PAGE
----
SPACE JAM: A NEW LEGACY (hereafter simply referred to as “LEGACY”) is directed by Malcolm D. Lee. The film stars LeBron James, Zendaya, Don Cheadle, and Cedric Joe (there are also many celebrity cameos/guests appearances I won’t spoil here).
Basketball superstar LeBron James finds himself at a crossroads, struggling with raising his youngest son, who seems more interested in designing video games than following in his dad’s footsteps as an athlete on the court. When an algorithm at Warner Bros. Studios reacts negatively to James’ cold reception, he traps him and his son, challenging them to a high-stakes basketball game with everyone’s fate on the line. James must recruit Warner’s most famous animated characters for the game, but will their combined talents be enough to go toe to toe with inhuman game characters on the court?
No one asked for a sequel to SPACE JAM. That movie had its issues and it’s certainly dated today, though I won’t deny how enjoyable and whimsical it is; the unlikely premise made for a pretty big hit, so it’s not surprising to see Warner go back and try to create a hit from the premise again a quarter century later. In Michael Jordan’s place is LeBron James, one of the biggest and most successful players of the sport today. The film manages to have some entertaining slapstick humor, enjoyable animation, and even some heartwarming father and son moments, but it feels like the movie is more interested in showing off Warner’s other multimillion-dollar franchises (and a few classics) instead of focusing on the actual plot of the film (what little there is of one).
One of the initial points of contention I had with this film upon first hearing about it was using a basketball player other than Michael Jordan for the core “human” character; Jordan had a likable charisma on and off the court that made him one of the most famous and successful people of his generation. You could know nothing about sports and still know who Michael Jordan is. However, this is actually one place the movie pleasantly surprised me. LeBron James comes off as surprisingly human and well-rounded, and seeing his relationships with the other characters in the movie doesn’t just feel like an afterthought. In particular, trying to do what’s necessary to earn his son’s love and respect makes for some powerful scenes that may have been better at home in a more serious film. Any doubts I had about James playing his role were shattered relatively early in the film, In many ways, LeBron James IS the movie, so hats off to him here.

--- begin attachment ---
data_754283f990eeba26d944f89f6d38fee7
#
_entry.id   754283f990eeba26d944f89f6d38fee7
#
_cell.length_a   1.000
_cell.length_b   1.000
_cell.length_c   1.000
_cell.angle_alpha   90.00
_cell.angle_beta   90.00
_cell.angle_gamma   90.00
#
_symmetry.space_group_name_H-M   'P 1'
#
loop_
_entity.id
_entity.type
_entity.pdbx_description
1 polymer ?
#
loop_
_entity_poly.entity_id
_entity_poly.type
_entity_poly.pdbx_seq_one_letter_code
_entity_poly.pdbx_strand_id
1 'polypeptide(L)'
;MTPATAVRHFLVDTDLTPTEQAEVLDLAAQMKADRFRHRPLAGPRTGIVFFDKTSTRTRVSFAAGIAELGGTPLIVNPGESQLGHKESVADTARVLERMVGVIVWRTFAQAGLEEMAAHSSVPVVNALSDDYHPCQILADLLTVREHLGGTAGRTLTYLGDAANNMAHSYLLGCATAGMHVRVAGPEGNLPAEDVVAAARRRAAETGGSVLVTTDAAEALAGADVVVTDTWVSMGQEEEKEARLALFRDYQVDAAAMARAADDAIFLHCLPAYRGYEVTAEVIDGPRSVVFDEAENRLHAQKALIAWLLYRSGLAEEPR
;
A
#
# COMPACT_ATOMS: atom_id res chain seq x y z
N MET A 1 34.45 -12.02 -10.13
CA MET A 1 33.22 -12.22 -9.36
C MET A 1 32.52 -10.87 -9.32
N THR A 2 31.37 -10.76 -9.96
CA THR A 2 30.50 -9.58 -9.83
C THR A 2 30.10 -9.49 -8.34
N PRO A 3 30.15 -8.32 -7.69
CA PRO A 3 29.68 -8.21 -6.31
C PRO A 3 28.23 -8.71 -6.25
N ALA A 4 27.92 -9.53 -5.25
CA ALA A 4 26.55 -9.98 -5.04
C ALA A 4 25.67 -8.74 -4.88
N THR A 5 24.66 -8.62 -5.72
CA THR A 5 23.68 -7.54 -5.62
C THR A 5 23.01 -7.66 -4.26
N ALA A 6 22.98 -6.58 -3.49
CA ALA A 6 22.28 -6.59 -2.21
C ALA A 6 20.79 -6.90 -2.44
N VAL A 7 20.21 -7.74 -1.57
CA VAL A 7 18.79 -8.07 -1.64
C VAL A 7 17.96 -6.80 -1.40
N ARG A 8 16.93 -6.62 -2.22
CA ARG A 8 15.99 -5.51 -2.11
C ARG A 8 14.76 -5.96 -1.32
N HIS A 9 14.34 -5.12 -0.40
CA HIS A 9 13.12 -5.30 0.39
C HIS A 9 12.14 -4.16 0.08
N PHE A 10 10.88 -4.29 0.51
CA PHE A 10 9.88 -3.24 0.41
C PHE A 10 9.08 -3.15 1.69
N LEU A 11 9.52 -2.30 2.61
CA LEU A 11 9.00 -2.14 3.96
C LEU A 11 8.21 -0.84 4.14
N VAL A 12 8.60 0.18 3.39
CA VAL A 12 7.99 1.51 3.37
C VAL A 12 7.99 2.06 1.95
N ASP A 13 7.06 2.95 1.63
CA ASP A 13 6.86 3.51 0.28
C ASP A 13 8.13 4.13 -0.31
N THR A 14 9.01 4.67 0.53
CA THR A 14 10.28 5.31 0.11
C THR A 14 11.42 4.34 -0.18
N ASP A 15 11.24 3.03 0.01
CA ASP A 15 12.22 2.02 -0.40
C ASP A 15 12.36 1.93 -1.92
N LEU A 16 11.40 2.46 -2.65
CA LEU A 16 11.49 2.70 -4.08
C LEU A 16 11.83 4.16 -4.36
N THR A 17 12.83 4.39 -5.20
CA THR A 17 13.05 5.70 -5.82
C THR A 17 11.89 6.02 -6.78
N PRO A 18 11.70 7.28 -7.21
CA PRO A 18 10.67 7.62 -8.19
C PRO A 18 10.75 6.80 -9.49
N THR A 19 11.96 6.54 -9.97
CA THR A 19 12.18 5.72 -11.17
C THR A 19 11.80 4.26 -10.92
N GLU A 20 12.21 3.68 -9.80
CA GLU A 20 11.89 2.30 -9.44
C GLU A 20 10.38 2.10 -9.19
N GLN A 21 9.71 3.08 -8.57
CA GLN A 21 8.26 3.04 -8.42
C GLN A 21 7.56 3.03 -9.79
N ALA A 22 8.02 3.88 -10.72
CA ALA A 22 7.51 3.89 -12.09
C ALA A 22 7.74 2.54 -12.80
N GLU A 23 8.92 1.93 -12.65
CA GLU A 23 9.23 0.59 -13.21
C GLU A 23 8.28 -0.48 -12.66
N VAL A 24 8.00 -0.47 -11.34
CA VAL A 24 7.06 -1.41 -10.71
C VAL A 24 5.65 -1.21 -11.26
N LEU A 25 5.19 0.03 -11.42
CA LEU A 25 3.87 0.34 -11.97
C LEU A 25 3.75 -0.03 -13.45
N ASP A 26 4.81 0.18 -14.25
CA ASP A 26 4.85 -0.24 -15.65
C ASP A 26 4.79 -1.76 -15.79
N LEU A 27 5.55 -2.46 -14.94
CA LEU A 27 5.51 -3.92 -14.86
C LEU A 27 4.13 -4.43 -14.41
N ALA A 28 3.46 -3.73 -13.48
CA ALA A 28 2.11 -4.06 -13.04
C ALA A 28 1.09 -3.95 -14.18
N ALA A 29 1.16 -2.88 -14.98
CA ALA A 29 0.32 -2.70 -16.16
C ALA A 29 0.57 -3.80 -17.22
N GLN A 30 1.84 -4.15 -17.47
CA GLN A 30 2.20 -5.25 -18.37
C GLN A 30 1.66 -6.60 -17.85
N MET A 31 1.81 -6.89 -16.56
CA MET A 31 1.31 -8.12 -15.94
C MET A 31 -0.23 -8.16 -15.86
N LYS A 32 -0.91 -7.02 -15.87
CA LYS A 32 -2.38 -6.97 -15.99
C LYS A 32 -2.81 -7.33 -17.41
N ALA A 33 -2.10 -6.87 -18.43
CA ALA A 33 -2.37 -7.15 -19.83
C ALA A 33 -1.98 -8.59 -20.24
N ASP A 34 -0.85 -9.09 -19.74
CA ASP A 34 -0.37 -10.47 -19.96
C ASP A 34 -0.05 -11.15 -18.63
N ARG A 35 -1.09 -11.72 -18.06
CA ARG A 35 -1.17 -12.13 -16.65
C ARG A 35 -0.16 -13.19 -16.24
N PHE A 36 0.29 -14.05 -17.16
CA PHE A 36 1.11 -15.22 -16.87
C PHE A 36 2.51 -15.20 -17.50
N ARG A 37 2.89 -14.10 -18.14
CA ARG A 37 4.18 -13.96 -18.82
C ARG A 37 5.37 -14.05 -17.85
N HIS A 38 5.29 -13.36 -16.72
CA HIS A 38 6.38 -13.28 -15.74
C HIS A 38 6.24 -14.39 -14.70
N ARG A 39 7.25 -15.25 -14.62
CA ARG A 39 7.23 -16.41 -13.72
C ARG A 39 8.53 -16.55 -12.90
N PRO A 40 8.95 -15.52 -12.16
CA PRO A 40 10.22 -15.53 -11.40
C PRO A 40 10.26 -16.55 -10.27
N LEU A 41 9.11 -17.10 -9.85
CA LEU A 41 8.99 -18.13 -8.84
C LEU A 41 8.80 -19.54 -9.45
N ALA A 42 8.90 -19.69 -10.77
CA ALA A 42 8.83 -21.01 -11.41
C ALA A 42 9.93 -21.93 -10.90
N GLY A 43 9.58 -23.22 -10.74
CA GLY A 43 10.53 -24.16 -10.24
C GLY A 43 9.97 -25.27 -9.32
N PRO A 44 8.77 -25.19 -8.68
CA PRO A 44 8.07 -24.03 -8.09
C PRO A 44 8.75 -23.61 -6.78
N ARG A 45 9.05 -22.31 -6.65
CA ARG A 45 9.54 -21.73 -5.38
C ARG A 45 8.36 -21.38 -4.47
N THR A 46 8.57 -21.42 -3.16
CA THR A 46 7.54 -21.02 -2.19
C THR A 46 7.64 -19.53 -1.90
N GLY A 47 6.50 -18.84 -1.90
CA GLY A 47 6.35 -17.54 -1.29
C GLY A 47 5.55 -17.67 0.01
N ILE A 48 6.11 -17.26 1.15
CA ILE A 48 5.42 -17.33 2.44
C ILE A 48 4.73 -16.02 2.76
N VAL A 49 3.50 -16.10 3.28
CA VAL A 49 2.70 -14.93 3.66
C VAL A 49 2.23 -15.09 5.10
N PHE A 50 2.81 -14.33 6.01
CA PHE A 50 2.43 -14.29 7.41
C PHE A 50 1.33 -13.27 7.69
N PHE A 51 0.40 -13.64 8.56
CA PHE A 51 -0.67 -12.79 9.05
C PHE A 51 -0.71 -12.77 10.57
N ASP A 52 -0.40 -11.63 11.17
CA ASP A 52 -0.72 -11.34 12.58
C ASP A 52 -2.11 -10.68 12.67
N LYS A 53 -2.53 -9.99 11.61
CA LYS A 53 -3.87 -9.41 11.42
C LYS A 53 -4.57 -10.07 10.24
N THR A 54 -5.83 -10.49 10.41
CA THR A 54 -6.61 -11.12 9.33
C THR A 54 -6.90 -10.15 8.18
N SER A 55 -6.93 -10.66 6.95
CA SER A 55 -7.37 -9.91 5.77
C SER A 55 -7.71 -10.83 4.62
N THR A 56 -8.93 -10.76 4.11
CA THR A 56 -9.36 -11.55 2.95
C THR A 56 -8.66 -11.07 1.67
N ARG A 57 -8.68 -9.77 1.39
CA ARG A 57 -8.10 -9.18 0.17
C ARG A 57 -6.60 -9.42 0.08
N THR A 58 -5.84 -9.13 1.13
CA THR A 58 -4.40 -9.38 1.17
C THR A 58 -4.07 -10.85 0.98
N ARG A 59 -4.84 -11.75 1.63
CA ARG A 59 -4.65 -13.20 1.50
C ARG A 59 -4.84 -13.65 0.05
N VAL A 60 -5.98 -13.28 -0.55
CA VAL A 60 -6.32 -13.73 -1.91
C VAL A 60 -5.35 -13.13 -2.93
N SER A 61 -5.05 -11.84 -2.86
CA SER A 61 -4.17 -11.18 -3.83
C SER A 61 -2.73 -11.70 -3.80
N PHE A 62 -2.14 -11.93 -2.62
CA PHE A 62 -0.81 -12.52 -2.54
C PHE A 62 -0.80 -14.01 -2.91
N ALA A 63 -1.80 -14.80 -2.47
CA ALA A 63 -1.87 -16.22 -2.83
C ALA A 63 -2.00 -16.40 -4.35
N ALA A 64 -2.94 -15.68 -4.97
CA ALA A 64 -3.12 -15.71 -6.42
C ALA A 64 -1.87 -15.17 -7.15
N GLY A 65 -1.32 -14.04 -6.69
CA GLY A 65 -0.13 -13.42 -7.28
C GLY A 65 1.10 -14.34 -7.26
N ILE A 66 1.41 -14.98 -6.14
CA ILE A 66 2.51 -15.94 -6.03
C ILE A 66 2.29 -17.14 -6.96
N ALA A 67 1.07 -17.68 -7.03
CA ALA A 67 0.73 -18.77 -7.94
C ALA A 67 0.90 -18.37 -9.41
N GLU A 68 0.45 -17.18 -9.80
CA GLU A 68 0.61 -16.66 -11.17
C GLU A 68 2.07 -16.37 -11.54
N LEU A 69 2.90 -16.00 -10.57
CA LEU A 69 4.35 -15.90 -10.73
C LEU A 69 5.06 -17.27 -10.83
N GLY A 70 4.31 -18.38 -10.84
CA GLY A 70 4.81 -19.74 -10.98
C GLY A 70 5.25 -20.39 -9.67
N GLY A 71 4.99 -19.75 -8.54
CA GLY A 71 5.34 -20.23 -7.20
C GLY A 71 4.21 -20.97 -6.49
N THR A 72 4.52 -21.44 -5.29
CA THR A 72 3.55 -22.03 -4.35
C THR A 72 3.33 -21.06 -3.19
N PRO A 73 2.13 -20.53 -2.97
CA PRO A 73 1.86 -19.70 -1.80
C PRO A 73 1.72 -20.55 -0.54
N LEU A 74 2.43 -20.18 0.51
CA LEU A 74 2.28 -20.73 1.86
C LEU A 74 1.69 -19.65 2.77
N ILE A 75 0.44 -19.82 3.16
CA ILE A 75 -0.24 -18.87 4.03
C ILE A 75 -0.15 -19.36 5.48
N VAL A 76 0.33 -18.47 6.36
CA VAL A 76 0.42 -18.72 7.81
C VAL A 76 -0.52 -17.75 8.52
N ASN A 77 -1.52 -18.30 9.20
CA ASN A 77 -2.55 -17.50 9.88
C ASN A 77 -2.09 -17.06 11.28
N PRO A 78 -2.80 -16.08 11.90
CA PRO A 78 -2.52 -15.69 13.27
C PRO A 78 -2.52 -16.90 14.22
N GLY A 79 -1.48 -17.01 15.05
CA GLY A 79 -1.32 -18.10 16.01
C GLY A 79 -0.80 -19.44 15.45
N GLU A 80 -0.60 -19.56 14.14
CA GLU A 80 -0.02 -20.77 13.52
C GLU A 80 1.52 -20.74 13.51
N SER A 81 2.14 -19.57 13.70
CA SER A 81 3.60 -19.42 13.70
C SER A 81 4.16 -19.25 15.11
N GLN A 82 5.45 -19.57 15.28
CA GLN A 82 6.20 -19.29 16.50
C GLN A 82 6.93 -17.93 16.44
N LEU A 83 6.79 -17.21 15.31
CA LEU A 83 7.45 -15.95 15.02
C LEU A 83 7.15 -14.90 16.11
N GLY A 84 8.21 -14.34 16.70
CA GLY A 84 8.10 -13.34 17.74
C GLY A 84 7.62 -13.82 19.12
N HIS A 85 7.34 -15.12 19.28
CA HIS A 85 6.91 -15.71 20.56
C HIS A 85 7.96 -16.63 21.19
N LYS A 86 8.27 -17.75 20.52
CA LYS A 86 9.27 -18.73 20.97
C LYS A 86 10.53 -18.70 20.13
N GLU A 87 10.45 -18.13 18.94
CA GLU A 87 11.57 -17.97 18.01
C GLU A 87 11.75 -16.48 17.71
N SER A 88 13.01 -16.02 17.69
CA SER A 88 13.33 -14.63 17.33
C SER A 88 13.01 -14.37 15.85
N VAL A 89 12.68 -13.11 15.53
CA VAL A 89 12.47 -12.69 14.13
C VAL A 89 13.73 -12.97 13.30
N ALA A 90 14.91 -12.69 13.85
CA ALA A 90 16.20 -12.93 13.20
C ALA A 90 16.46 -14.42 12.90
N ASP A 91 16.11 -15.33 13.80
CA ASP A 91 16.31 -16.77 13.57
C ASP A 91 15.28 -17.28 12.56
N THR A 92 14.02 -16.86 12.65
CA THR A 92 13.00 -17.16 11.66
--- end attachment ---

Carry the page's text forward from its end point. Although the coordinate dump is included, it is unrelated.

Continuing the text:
The movie also earn points for not just being a rehash of the 1996 original. Yes, the “plot” is basically just a serious of loosely-connected vignettes to get the heroes and villains to engage in a showdown on a video game-style basketball court. But the actual game itself scores points for the game-style elements, meaning it’s not just “a straight basketball games with Looney Tunes characters.” It’s good to see the filmmakers at least finding fresh elements for this concept rather than simply rehashing the earlier film. While I didn’t necessarily like LEGACY as well as the original film, I won’t deny that it’s better structured and does have a more interesting and charismatic villain.
Unfortunately, other aspects of the film don’t fare as well. The single biggest problem is that the screenwriters (and this film had a TON of them) didn’t realize they were supposed to be making a sequel to SPACE JAM, not READY PLAYER ONE! The movie wastes so much time and momentum showing off other intellectual properties under the Warner Bros. umbrella that it loses sight of the Warner Bros. Animation characters the movie should be focusing on. I appreciated how the original SPACE JAM had a huge cast of animated cameos, but it was limited to the Looney Tunes family. Here, all bets are off, and the filmmakers just reference whatever they want under the WB umbrella. The huge disappointment here is that many of these intellectual properties being referenced are NOT family appropriate. Why is a family film referencing a TV-MA rated series like GAME OF THRONES? Why is Pennywise the Clown from IT seen as a spectator at the big game? I even spotted the Droogs from A CLOCKWORK ORANGE in the audience; this film should never be referenced or even so much as mentioned in a movie made for families. The movie is admittedly fun for its “spot the cameo” aspect, but it takes away too much from the main film and what should be a celebration of Looney Tunes and Lebron James’ basketball career, not a cameo fest.
The biggest problem with this is that the Warner Animation characters get neglected. We could’ve used some fresh blood on the court - Why are the characters from TINY TOON ADVENTURES and ANIMANIACS not used in a starring capacity instead of all the other random intellectual properties seen in the movie? (Okay, I admittedly spotted Yakko, Wakko, and Dot making a cameo, but that’s not the same thing as giving these characters a larger role).
I wanted to love LEGACY, but it just feels too unfocused and feels like Warner wanting to show off franchises that have nothing to do with Looney Tunes, which goes against the very premise of SPACE JAM; the writers apparently didn’t get the memo they were supposed to be making a sequel to SPACE JAM and not READY PLAYER ONE. Referencing R and TV-MA rated franchises in a family film is also horribly inappropriate and out of place, giving the end result even more mixed a reception. I give it about two-and-a-half out of four stars; I can’t quite recommend it, but I do believe it’ll entertain its intended audience.